Brooklyn Knows is a large-scale public health initiative aimed at increasing voluntary HIV testing so that every Brooklyn resident learns his or her HIV status and has access to quality care and prevention. Modeled after the success of NYC’s first borough-wide HIV Testing Initiative, The Bronx Knows, Brooklyn Knows launched on World AIDS Day (December 1, 2010) with 52 initial community partners— including hospitals, community health centers and faith-based and community-based organizations— along with the Brooklyn Borough President’s office and a half- dozen local businesses and educational institutions. In the first year alone, Brooklyn Knows partners conducted over 115,000 HIV tests, identified over 1,200 HIV positive tests, and connected nearly 75% of those individuals with positive tests to medical care. Now in its second year, Brooklyn Knows has grown to over 90 community partners representing over 130 sites across Brooklyn, including nearly all of the borough’s hospitals.

In an effort to reach Brooklyn providers with the latest best practices in HIV testing, trained Department representatives were dispatched to reach 470 medical practices and made contact with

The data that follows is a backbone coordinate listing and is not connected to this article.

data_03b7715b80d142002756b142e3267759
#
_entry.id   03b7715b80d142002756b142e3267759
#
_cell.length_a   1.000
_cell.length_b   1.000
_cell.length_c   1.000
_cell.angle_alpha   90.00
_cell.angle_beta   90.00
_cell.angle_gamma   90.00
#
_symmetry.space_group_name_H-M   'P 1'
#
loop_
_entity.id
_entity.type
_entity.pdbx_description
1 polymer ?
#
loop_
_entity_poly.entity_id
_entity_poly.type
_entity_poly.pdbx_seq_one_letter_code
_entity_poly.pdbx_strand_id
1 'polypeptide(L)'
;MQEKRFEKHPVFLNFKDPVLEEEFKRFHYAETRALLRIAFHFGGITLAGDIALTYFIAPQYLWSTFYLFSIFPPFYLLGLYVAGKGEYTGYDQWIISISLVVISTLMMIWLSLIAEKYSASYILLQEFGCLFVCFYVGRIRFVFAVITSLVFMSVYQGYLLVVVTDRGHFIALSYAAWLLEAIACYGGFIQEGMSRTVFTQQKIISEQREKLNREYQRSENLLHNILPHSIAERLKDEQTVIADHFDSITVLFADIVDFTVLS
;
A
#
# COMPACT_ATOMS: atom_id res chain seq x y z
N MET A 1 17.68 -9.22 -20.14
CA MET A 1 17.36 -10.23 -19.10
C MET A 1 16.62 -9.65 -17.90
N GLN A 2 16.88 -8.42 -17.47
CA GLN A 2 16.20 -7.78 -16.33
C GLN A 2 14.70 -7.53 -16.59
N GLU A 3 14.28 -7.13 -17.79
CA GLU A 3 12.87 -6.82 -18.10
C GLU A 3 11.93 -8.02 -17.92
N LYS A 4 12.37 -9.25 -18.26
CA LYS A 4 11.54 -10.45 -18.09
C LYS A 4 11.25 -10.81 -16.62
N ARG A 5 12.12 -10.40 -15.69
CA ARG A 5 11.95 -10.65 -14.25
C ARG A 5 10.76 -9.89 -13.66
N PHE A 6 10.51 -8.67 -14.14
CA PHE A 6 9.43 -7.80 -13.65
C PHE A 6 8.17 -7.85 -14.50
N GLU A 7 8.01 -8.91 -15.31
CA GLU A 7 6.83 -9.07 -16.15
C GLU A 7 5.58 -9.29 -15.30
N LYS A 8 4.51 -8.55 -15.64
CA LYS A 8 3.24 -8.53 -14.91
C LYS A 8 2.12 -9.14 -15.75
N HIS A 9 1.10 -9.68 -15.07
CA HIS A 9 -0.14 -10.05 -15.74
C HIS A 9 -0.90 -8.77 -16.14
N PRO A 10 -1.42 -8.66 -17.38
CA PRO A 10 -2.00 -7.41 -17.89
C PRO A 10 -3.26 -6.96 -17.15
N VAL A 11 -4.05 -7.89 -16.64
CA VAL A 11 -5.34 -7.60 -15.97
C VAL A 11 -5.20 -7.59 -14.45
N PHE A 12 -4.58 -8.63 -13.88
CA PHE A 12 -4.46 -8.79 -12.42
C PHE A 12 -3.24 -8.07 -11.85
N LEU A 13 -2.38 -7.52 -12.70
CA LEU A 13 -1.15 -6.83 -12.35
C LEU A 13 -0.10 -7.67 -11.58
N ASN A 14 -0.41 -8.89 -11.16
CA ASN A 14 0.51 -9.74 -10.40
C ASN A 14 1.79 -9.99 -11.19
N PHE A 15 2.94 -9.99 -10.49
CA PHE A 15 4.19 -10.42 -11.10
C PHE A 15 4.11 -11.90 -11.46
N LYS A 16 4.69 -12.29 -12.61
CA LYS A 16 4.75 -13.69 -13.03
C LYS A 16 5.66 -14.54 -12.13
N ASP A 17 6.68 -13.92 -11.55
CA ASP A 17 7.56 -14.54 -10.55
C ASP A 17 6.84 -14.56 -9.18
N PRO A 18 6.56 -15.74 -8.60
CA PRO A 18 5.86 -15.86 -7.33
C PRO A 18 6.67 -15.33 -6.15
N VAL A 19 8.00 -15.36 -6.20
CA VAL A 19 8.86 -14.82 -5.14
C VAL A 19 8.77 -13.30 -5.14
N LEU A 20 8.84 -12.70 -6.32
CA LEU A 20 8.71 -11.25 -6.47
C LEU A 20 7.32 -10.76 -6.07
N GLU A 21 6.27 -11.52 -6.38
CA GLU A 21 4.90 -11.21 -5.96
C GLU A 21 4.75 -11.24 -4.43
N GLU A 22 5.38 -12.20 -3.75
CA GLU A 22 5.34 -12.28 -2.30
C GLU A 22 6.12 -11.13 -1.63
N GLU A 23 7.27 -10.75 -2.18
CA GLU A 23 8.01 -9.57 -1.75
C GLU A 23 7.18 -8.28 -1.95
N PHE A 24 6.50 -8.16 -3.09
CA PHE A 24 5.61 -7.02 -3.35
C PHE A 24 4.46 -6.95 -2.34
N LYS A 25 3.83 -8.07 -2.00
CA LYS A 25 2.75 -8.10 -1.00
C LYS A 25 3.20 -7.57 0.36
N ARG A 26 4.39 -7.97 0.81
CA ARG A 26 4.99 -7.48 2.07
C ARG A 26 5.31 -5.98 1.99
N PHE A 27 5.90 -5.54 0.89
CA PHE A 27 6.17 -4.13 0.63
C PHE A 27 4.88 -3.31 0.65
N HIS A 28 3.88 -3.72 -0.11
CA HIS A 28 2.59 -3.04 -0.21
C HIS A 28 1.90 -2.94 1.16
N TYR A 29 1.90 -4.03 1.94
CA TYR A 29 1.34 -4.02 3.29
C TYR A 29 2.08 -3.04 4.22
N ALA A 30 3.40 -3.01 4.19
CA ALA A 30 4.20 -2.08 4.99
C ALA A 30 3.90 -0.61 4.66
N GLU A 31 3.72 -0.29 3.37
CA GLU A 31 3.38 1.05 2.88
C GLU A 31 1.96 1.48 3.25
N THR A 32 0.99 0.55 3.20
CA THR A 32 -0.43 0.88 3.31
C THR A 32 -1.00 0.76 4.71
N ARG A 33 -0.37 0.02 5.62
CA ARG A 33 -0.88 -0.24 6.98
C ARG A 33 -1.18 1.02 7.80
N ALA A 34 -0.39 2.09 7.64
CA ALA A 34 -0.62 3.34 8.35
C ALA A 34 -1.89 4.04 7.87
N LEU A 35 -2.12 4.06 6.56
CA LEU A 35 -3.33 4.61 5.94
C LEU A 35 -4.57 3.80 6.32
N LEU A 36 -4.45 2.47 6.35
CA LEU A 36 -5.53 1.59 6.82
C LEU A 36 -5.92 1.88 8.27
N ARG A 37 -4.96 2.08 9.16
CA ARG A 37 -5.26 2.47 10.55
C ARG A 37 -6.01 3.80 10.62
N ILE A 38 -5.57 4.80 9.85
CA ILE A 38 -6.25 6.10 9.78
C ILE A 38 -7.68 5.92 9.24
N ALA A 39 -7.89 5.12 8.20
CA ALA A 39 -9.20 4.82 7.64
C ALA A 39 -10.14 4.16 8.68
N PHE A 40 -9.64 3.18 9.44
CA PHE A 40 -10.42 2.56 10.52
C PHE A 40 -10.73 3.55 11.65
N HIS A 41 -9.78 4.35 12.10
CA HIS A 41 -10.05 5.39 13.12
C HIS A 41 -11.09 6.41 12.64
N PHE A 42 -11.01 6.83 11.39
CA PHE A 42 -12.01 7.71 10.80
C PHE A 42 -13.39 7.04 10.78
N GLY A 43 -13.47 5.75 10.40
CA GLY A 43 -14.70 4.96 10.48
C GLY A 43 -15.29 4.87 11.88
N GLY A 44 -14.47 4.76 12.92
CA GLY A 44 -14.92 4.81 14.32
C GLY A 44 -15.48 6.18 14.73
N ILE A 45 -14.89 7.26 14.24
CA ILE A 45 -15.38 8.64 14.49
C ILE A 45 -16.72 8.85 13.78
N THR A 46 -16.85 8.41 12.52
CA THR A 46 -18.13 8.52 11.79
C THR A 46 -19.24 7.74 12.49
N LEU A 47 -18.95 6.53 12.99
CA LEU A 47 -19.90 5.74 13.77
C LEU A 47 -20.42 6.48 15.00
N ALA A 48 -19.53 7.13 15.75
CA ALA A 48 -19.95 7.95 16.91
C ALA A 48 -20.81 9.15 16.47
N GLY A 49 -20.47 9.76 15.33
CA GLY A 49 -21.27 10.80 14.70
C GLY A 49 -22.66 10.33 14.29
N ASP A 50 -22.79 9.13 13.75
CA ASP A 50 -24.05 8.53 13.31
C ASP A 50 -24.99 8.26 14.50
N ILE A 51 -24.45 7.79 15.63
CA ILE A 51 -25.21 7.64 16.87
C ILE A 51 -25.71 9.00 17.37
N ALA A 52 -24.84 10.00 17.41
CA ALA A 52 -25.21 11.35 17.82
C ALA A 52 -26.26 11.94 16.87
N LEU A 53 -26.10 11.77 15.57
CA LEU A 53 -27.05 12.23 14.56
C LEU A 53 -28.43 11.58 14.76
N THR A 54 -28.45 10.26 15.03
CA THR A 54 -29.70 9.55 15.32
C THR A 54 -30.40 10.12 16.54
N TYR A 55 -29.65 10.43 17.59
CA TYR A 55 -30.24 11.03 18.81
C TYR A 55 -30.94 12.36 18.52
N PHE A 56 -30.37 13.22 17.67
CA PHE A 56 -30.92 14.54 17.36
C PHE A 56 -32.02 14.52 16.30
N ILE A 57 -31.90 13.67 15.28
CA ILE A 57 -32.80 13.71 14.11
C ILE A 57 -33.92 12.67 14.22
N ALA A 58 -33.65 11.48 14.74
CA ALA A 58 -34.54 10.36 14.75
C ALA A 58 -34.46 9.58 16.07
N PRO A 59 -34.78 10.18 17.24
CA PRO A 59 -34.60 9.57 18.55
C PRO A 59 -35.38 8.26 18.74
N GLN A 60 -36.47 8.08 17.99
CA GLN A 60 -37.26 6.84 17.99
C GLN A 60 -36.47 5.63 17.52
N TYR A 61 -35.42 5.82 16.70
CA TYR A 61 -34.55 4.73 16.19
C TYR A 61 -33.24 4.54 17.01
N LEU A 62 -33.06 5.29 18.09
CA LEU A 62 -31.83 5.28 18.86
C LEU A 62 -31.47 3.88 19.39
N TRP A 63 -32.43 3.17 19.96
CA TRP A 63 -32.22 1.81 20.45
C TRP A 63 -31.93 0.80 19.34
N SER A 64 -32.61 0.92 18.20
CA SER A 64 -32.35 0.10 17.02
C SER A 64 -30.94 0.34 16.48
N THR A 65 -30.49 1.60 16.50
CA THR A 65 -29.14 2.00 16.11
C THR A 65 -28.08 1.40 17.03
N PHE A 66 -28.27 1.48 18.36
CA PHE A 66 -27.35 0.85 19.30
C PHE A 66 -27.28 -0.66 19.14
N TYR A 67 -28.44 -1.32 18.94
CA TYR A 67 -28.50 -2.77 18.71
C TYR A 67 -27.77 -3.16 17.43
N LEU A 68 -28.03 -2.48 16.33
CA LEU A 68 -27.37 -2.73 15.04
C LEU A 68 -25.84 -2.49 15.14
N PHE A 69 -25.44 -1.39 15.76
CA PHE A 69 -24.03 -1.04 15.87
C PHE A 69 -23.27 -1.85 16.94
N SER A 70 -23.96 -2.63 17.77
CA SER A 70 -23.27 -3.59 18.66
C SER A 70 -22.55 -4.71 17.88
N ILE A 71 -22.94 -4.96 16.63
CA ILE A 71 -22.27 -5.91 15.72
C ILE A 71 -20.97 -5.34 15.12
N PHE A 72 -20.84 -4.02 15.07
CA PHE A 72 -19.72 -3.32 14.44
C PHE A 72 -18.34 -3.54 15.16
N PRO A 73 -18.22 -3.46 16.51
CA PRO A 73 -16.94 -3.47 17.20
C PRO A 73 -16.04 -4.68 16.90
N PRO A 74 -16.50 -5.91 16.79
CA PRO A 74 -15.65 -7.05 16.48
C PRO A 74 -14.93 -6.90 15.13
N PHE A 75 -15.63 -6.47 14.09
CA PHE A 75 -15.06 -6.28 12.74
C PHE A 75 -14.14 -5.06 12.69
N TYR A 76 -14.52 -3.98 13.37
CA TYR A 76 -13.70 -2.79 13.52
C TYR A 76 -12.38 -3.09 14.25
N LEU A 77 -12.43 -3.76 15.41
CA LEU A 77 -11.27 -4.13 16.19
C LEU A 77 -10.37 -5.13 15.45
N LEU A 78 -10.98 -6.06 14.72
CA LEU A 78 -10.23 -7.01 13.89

2,189 individuals to discuss implementing routine HIV testing at clinical sites across the heavily impacted borough. As a result of this intervention, the number of health care providers who report routinely offering HIV testing to all patients ages 13-64 increased from 15% at baseline to 68% at follow-up, a 349% increase.

On June 27 (National HIV Testing Day), community partners will be stationed at three high-traffic locations across Brooklyn offering free HIV testing from mobile testing units. Local dance teams will perform step routines with HIV-awareness chants at each site to encourage people to get tested.

How to protect yourself and others

If you choose to have sex, the safest relationship is a faithful one with one partner who is HIV/STD- negative. If you are unaware of your partner’s status, they are HIV-positive or if either of you has other sex partners, here are some ways to reduce your risk:

Never have sex without a condom. Use only latex or polyurethane condoms, with lubrication
(water-based for male condoms).